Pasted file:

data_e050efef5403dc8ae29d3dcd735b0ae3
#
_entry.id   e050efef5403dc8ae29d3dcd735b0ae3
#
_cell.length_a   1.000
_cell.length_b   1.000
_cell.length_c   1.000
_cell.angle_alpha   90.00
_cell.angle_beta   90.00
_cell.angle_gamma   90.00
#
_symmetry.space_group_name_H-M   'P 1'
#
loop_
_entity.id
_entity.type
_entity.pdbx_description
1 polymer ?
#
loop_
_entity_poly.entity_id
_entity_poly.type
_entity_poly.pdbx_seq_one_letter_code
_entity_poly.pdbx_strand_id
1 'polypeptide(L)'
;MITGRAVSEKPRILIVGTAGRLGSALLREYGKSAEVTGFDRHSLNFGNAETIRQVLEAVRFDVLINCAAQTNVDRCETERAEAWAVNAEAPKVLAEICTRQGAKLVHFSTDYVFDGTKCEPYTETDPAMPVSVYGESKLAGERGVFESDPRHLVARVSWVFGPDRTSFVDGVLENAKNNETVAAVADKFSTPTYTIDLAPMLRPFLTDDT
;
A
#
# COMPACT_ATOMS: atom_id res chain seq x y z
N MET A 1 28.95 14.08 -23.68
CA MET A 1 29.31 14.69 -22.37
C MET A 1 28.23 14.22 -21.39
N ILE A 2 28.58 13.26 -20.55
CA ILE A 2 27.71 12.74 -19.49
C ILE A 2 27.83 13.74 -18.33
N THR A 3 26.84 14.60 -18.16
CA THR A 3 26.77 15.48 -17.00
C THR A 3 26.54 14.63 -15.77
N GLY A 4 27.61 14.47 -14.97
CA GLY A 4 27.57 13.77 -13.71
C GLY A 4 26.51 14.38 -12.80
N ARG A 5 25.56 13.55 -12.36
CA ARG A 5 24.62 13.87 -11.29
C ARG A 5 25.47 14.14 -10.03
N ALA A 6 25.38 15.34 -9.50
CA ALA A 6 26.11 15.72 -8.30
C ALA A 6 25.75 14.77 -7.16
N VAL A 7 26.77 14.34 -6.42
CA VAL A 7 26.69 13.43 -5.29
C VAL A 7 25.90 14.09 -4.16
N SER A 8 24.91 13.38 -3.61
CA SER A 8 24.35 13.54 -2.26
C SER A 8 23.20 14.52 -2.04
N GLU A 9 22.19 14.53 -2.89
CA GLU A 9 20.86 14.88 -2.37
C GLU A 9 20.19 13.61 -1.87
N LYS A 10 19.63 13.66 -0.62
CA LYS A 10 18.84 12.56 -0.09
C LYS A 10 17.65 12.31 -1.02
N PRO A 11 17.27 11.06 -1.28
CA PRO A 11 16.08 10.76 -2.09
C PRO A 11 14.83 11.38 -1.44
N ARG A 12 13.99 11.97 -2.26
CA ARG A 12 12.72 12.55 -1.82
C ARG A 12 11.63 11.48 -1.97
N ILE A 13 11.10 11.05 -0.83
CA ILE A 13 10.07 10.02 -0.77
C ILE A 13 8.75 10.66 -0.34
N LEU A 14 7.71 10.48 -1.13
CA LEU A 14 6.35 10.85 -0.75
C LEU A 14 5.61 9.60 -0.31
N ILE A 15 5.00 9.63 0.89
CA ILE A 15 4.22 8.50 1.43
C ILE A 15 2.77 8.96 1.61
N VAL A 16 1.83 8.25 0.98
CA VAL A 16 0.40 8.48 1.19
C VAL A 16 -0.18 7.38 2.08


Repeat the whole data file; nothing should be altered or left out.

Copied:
data_e050efef5403dc8ae29d3dcd735b0ae3
#
_entry.id   e050efef5403dc8ae29d3dcd735b0ae3
#
_cell.length_a   1.000
_cell.length_b   1.000
_cell.length_c   1.000
_cell.angle_alpha   90.00
_cell.angle_beta   90.00
_cell.angle_gamma   90.00
#
_symmetry.space_group_name_H-M   'P 1'
#
loop_
_entity.id
_entity.type
_entity.pdbx_description
1 polymer ?
#
loop_
_entity_poly.entity_id
_entity_poly.type
_entity_poly.pdbx_seq_one_letter_code
_entity_poly.pdbx_strand_id
1 'polypeptide(L)'
;MITGRAVSEKPRILIVGTAGRLGSALLREYGKSAEVTGFDRHSLNFGNAETIRQVLEAVRFDVLINCAAQTNVDRCETERAEAWAVNAEAPKVLAEICTRQGAKLVHFSTDYVFDGTKCEPYTETDPAMPVSVYGESKLAGERGVFESDPRHLVARVSWVFGPDRTSFVDGVLENAKNNETVAAVADKFSTPTYTIDLAPMLRPFLTDDT
;
A
#
# COMPACT_ATOMS: atom_id res chain seq x y z
N MET A 1 28.95 14.08 -23.68
CA MET A 1 29.31 14.69 -22.37
C MET A 1 28.23 14.22 -21.39
N ILE A 2 28.58 13.26 -20.55
CA ILE A 2 27.71 12.74 -19.49
C ILE A 2 27.83 13.74 -18.33
N THR A 3 26.84 14.60 -18.16
CA THR A 3 26.77 15.48 -17.00
C THR A 3 26.54 14.63 -15.77
N GLY A 4 27.61 14.47 -14.97
CA GLY A 4 27.57 13.77 -13.71
C GLY A 4 26.51 14.38 -12.80
N ARG A 5 25.56 13.55 -12.36
CA ARG A 5 24.62 13.87 -11.29
C ARG A 5 25.47 14.14 -10.03
N ALA A 6 25.38 15.34 -9.50
CA ALA A 6 26.11 15.72 -8.30
C ALA A 6 25.75 14.77 -7.16
N VAL A 7 26.77 14.34 -6.42
CA VAL A 7 26.69 13.43 -5.29
C VAL A 7 25.90 14.09 -4.16
N SER A 8 24.91 13.38 -3.61
CA SER A 8 24.35 13.54 -2.26
C SER A 8 23.20 14.52 -2.04
N GLU A 9 22.19 14.53 -2.89
CA GLU A 9 20.86 14.88 -2.37
C GLU A 9 20.19 13.61 -1.87
N LYS A 10 19.63 13.66 -0.62
CA LYS A 10 18.84 12.56 -0.09
C LYS A 10 17.65 12.31 -1.02
N PRO A 11 17.27 11.06 -1.28
CA PRO A 11 16.08 10.76 -2.09
C PRO A 11 14.83 11.38 -1.44
N ARG A 12 13.99 11.97 -2.26
CA ARG A 12 12.72 12.55 -1.82
C ARG A 12 11.63 11.48 -1.97
N ILE A 13 11.10 11.05 -0.83
CA ILE A 13 10.07 10.02 -0.77
C ILE A 13 8.75 10.66 -0.34
N LEU A 14 7.71 10.48 -1.13
CA LEU A 14 6.35 10.85 -0.75
C LEU A 14 5.61 9.60 -0.31
N ILE A 15 5.00 9.63 0.89
CA ILE A 15 4.22 8.50 1.43
C ILE A 15 2.77 8.96 1.61
N VAL A 16 1.83 8.25 0.98
CA VAL A 16 0.40 8.48 1.19
C VAL A 16 -0.18 7.38 2.08